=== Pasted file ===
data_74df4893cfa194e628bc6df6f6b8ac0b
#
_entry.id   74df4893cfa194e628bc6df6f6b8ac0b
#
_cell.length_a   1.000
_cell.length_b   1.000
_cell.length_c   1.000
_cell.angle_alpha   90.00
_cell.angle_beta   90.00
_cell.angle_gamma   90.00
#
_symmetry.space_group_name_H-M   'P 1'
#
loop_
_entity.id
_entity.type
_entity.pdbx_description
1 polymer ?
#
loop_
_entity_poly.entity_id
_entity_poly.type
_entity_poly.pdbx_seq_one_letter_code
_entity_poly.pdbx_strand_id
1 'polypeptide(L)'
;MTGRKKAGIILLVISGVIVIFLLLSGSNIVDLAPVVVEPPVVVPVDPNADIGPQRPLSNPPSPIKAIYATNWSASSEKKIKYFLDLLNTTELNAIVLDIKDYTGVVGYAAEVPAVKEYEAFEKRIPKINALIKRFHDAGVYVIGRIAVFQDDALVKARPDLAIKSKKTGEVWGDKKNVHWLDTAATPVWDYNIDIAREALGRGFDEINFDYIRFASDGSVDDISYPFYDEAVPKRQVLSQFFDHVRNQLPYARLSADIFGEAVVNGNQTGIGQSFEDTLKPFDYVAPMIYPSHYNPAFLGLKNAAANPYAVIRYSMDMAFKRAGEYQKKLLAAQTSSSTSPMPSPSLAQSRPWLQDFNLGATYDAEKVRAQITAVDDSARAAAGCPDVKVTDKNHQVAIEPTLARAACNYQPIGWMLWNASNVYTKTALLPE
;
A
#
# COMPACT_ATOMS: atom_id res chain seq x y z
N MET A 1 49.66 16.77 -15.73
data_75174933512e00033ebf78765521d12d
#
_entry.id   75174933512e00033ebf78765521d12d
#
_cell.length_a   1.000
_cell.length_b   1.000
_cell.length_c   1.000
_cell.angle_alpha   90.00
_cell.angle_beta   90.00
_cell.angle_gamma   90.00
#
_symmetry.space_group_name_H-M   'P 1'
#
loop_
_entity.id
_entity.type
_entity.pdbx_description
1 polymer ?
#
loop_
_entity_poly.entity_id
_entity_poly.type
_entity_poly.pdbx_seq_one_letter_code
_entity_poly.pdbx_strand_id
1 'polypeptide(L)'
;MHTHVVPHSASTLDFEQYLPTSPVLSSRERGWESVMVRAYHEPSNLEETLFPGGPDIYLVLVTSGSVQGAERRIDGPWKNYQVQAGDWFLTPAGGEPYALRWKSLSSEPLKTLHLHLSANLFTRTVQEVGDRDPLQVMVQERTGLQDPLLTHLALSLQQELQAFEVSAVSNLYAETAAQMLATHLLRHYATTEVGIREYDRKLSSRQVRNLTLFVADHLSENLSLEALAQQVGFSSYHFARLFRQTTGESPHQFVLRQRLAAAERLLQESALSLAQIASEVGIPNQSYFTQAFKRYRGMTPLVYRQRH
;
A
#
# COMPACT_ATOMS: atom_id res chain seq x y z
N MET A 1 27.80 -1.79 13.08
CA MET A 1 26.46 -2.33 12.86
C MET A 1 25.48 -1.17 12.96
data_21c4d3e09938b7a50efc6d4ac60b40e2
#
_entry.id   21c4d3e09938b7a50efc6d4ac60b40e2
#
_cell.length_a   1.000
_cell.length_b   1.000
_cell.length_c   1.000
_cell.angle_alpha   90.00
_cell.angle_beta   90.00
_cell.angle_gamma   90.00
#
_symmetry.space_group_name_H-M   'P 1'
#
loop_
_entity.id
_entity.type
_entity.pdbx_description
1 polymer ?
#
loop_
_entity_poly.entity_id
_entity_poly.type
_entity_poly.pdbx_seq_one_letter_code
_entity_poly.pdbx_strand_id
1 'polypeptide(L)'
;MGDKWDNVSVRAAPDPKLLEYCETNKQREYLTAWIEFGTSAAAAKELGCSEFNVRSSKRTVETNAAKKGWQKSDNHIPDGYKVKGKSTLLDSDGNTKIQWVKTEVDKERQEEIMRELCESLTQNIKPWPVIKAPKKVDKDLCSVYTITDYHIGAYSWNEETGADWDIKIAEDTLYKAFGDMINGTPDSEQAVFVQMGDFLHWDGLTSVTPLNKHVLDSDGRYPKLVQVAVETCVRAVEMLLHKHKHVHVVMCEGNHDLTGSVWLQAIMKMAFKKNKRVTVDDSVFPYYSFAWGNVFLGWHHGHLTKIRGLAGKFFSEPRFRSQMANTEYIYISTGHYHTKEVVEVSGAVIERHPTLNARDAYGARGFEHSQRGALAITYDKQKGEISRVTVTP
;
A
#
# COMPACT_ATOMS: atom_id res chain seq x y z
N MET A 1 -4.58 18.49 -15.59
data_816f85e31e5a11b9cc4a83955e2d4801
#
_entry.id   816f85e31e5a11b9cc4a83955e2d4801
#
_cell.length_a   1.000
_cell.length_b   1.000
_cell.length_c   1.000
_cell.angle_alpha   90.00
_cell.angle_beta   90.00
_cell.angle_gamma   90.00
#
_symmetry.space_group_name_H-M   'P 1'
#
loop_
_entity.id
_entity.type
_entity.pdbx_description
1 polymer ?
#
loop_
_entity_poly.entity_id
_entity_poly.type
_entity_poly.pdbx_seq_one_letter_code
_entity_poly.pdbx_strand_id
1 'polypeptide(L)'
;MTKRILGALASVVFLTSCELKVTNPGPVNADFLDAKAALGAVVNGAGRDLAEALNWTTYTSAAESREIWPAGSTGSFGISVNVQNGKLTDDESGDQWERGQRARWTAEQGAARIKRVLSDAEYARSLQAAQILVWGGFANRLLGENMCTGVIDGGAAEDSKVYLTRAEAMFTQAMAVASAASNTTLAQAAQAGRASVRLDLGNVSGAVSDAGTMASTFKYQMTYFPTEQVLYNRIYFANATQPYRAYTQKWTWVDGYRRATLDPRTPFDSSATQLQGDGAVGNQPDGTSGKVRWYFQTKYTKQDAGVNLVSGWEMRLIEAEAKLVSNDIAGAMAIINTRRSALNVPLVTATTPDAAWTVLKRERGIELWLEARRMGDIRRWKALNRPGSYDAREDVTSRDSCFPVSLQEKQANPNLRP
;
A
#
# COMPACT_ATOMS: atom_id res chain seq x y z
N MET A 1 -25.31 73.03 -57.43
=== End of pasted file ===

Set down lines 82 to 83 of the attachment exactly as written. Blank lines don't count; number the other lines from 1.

1 polymer ?
#